Mr Josphat Mwaura is the Senior Partner and CEO, KPMG East Africa.
On Friday 9 October 2015, we once again gathered for an evening of pomp and celebration of the 2015 Kenya Top 100 mid-sized businesses. Since the inception of the Survey in 2008, the Gala Dinner is deliberately styled as a glamorous formal event complete with black tie or cultural wear.
The intention is to prepare the businesses being feted to begin to present themselves in the high level events that their success will bring them globally. We want every one of these business to ready themselves to stand on stage in London, Tokyo, Paris, New York and Beijing to receive the recognition they deserve.
And the Gala dinner never fails to excite. Nearly 1,000 people gather for the evening and the excitement is almost palpable. Every single business represented at the dinner is a winner no matter what position they end up being ranked. It is for this reason that many of them come with their employees, their relatives and business partners to receive their awards and bask in the moment of glory when they are called on stage.
It is especially gratifying to see the diversity of those present, of all ages, of all extractions and involved in a wide cross-section of businesses. This is what business is about – hardwork and success being celebrated by all of us, without consideration of whatever else separates us.
Now in its eighth year in Kenya, the Top100 Survey is a voluntary, selfnominating process for mid-sized businesses that have a turnover of between Sh70 million and Sh1 billion. Each business must present audited financial statements for the last three years.
It is from those financial statements, audited by a professional accountant in good standing with the Institute of Certified Public Accountants of Kenya (ICPAK), that we extract various ratios to assess and rank growth, profitability, and an indicator of liquidity. The process is predicated on the confidence that each participant has in the way they run their operation, and the performance that they have delivered.
Those who choose to participate in the Top100 Survey, here in Kenya or in Uganda, Tanzania and Rwanda, whether they end up being ranked amongst the Top100 for that year or not, are sending a strong message to the market that: “we know we are running our business right and that our performance is worthy of recognition and celebration.” Governance and performance go hand in hand in facilitating a business to transition from a small owner- managed entity, to a national, regional, continental and ultimately global organisation.
To facilitate the sharing of knowledge, the Top100 Survey process includes a conference the day before the gala dinner where all businesses that participated in the survey are invited to send their chief executive and head of finance.
The conference is a forum to present detailed survey findings, share lessons from keynote speakers and other Top100 businesses, engage with policy makers and regulators, and create linkages between Top100 businesses to enable them to trade and share lessons amongst themselves.
In this year’s conference, Mr. Ali Mufuruki, himself an accomplished entrepreneur and regional leader, generously shared his time and lessons with participants and emphasized the need to invest in human capital, both at a national/ regional level, and in the individual businesses. He singled out this as the
limiting factor that separated East Africa from the Asian Tigers, and limits the growth of businesses and by extension employment and economic transformation. He warned that, if we do not address the issues that are causing unemployment and poverty, our region will not realize the enormous potential that is attracting businesses from everywhere else in the world.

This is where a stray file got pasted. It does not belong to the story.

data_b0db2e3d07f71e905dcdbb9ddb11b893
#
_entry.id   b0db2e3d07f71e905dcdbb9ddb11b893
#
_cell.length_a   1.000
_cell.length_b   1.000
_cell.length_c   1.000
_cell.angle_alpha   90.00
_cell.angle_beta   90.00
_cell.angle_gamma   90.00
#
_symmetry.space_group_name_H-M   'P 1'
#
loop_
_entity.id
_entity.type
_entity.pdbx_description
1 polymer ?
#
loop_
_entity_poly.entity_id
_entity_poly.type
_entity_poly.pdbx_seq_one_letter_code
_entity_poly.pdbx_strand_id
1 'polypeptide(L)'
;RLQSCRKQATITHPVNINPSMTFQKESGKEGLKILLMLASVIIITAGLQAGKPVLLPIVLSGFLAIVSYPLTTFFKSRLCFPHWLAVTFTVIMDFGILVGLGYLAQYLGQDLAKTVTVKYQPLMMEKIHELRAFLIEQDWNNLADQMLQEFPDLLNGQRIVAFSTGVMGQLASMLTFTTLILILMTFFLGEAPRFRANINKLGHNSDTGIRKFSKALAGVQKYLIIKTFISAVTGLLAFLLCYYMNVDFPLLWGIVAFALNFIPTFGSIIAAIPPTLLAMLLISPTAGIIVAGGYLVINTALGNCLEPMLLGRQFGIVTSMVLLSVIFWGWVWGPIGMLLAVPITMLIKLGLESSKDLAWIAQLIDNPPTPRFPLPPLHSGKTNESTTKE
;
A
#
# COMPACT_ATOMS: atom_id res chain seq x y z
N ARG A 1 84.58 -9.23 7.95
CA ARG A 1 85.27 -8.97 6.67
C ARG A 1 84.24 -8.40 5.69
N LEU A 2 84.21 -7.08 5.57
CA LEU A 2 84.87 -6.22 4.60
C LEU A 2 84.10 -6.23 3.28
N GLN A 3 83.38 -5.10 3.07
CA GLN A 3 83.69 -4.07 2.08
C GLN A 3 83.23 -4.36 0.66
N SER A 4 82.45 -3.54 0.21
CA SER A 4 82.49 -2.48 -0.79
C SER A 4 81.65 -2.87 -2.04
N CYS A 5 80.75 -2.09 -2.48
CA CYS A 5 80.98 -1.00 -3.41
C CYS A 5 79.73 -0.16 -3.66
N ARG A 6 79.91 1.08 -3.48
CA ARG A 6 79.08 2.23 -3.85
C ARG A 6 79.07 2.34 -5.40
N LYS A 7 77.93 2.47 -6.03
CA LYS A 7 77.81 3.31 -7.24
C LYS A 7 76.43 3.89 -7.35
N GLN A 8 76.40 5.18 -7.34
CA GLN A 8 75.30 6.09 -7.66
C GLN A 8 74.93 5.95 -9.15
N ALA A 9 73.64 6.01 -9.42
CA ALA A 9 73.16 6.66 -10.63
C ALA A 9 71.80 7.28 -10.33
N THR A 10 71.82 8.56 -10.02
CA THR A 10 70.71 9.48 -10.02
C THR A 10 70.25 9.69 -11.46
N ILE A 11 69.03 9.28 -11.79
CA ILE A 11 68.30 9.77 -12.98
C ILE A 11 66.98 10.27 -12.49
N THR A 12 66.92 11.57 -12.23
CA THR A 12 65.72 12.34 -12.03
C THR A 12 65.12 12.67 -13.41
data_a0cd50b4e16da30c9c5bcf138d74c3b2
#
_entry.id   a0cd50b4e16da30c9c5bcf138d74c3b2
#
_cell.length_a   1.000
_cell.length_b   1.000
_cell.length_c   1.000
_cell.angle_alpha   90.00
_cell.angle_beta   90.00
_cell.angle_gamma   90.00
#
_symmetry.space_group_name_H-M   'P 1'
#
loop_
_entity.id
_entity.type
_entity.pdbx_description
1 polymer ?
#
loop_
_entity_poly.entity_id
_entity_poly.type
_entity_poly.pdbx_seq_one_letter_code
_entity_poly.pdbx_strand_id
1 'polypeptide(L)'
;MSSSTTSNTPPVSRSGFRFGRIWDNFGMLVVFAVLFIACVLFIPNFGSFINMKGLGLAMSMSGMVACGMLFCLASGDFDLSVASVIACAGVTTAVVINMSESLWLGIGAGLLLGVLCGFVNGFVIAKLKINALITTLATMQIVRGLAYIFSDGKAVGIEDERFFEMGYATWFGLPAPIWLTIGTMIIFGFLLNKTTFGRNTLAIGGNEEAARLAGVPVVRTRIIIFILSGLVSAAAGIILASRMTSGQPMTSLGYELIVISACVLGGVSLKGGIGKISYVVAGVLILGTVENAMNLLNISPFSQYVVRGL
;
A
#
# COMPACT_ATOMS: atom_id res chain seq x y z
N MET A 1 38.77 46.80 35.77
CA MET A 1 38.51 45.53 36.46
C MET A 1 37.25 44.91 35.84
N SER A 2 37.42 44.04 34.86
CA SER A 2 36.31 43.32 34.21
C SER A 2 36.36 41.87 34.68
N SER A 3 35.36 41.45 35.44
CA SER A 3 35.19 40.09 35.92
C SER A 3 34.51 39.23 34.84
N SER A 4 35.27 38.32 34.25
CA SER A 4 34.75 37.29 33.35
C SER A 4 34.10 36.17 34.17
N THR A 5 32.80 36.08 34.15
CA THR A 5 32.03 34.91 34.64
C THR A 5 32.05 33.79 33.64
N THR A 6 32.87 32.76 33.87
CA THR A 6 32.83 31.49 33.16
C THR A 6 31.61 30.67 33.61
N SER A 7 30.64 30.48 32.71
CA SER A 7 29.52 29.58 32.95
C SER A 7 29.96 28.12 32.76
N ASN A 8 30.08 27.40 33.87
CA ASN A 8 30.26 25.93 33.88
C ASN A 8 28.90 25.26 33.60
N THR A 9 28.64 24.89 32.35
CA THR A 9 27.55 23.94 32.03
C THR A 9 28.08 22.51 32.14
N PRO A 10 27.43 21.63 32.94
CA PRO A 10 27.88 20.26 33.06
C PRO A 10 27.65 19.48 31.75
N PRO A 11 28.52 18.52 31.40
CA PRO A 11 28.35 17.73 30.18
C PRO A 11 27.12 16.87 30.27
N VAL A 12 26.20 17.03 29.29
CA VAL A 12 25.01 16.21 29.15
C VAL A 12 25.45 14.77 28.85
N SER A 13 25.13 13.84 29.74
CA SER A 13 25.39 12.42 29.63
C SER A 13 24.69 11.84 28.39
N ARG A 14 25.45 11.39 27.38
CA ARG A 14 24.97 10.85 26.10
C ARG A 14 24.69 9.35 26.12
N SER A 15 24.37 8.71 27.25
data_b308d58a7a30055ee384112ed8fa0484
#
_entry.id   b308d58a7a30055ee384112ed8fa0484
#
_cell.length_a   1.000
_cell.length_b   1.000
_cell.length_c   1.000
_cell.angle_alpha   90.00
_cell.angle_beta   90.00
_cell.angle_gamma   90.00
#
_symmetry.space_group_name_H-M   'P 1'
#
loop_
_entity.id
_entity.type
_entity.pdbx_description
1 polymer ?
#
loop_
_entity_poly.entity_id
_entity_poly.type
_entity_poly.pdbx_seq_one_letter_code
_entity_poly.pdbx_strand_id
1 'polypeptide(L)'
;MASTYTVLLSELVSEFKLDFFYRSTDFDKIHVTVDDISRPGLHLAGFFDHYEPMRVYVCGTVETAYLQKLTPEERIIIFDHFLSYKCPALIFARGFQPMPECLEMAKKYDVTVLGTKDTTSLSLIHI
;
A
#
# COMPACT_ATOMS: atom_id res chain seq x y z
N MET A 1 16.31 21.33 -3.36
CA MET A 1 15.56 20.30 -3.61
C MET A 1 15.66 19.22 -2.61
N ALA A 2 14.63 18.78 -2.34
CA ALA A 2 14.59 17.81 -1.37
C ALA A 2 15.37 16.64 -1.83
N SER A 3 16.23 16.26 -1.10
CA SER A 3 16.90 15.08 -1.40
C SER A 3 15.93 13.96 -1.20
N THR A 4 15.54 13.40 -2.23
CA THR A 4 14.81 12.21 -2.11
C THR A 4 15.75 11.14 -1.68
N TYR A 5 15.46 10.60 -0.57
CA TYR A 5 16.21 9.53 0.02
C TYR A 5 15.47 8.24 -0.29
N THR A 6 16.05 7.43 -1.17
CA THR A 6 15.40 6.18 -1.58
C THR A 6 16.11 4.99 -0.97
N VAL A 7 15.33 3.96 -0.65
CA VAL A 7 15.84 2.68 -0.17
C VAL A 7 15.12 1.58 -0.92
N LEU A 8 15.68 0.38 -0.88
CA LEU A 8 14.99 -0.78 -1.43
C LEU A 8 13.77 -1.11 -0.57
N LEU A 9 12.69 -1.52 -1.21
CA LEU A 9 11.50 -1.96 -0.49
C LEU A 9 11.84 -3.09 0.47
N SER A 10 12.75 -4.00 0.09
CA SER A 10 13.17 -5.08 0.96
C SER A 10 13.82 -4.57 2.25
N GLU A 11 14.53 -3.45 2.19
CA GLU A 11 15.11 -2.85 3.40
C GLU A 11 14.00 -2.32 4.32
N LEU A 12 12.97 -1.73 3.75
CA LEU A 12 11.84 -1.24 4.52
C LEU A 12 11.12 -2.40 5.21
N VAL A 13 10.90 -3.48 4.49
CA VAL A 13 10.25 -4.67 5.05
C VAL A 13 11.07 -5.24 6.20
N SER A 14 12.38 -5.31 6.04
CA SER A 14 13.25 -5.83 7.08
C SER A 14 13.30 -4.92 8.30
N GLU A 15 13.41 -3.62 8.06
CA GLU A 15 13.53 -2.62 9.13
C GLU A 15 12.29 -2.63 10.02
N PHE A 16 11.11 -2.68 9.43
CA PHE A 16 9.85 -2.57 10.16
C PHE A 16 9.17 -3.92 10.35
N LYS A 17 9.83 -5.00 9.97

We also had occasion to listen to lessons on growth and upscaling of mid-sized businesses from those who have walked that path. And once again, the issues of the character and skills of your teams came to the fore.
In addition to investing in systems and leveraging technology, each business, and the business leader in particular, must invest their time in bringing the quality of people at every level, that they can trust to run the business as it if was their own – expansion and growth are limited by founders holding on to too many roles and not having faith in their teams.
Choose your people wisely and then delegate and trust them to perform. If you have put in place appropriate governance systems, these will enable you to hold them to account and to arrest any wickedness that you may have missed out in the appointment process.
These mid-sized businesses bring energy, vibrancy and resilience to any economy. They deliver growth, wealth, employment, foreign exchange earnings, and above all, national revenue in the taxes they pay.
Every policy maker and regulator must make it their business to make it possible for these businesses to grow more, to earn more and to employ more people. We were pleased to hear the undertakings by the Kenya Revenue Authority (KRA) to re-orient their approach to these businesses to one of facilitation rather than undue scrutiny. The Kenya Private Sector Alliance (KEPSA) has also prioritized initiatives targeted at facilitating small and mid-sized businesses. We have reason to look forward to next year and hope to recognize and celebrate even more businesses.
I am deeply grateful to our partners in this initiative, the Nation Media Group (NMG) through the Business Daily. Every week, we see stories carried in the paper about individual Top100 businesses. There are so many stories to tell, so many lessons to pick that I am confident that there are more stories to be told through other channels.
Through these stories, NMG can re-orient the national conversation to focus on value creation and not the endless political noise we hear. I look forward to the evolution of that space.